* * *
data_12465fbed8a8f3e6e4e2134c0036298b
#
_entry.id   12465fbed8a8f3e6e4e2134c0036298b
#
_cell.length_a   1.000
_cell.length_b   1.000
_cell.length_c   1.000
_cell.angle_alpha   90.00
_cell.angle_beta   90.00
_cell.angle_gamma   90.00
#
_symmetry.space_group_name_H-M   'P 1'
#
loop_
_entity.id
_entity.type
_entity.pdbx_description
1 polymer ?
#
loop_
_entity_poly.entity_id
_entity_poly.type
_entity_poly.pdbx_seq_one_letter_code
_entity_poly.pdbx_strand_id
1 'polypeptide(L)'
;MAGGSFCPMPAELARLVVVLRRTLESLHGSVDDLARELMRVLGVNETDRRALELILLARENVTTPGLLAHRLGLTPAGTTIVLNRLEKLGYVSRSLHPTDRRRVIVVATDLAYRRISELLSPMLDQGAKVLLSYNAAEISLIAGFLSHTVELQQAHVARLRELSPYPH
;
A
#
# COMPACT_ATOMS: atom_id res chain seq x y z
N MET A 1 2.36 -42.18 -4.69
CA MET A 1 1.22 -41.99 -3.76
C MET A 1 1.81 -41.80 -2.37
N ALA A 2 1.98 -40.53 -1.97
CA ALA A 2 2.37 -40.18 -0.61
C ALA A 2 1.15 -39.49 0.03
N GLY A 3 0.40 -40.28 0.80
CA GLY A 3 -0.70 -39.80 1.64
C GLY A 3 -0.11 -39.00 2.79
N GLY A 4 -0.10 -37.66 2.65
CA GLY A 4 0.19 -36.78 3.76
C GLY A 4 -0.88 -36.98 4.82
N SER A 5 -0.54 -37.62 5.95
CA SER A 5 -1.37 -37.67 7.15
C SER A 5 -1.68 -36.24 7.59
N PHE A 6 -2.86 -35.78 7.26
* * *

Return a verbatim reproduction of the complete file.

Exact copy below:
data_12465fbed8a8f3e6e4e2134c0036298b
#
_entry.id   12465fbed8a8f3e6e4e2134c0036298b
#
_cell.length_a   1.000
_cell.length_b   1.000
_cell.length_c   1.000
_cell.angle_alpha   90.00
_cell.angle_beta   90.00
_cell.angle_gamma   90.00
#
_symmetry.space_group_name_H-M   'P 1'
#
loop_
_entity.id
_entity.type
_entity.pdbx_description
1 polymer ?
#
loop_
_entity_poly.entity_id
_entity_poly.type
_entity_poly.pdbx_seq_one_letter_code
_entity_poly.pdbx_strand_id
1 'polypeptide(L)'
;MAGGSFCPMPAELARLVVVLRRTLESLHGSVDDLARELMRVLGVNETDRRALELILLARENVTTPGLLAHRLGLTPAGTTIVLNRLEKLGYVSRSLHPTDRRRVIVVATDLAYRRISELLSPMLDQGAKVLLSYNAAEISLIAGFLSHTVELQQAHVARLRELSPYPH
;
A
#
# COMPACT_ATOMS: atom_id res chain seq x y z
N MET A 1 2.36 -42.18 -4.69
CA MET A 1 1.22 -41.99 -3.76
C MET A 1 1.81 -41.80 -2.37
N ALA A 2 1.98 -40.53 -1.97
CA ALA A 2 2.37 -40.18 -0.61
C ALA A 2 1.15 -39.49 0.03
N GLY A 3 0.40 -40.28 0.80
CA GLY A 3 -0.70 -39.80 1.64
C GLY A 3 -0.11 -39.00 2.79
N GLY A 4 -0.10 -37.66 2.65
CA GLY A 4 0.19 -36.78 3.76
C GLY A 4 -0.88 -36.98 4.82
N SER A 5 -0.54 -37.62 5.95
CA SER A 5 -1.37 -37.67 7.15
C SER A 5 -1.68 -36.24 7.59
N PHE A 6 -2.86 -35.78 7.26